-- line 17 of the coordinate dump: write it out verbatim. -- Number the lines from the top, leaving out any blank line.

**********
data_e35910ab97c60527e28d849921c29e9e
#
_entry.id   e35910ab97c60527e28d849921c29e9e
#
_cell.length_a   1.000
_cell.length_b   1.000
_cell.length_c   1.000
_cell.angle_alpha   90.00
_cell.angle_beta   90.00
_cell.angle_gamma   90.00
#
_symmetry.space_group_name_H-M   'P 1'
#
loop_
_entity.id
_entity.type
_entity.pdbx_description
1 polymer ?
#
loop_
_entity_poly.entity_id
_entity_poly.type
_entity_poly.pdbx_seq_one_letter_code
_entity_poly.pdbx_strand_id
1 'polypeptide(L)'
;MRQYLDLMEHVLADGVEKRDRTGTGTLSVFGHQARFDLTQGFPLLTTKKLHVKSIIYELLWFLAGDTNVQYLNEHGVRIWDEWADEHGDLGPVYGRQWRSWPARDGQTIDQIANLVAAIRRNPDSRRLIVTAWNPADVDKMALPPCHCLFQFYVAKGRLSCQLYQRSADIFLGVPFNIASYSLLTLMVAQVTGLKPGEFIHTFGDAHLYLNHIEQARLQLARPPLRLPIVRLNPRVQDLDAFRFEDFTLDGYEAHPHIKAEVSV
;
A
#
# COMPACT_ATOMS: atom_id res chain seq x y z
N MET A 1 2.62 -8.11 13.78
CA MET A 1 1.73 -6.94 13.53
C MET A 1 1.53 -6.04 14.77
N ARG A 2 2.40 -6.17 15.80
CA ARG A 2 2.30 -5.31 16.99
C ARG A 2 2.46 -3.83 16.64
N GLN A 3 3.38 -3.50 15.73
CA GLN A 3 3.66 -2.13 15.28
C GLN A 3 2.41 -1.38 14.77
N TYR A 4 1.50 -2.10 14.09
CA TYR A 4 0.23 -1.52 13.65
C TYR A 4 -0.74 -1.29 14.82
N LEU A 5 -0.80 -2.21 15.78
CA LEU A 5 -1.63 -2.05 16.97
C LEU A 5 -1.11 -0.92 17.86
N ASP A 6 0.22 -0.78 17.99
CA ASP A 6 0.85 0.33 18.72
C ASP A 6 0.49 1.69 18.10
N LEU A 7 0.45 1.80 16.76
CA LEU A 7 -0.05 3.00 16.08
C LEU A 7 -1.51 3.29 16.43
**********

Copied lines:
_entity.pdbx_description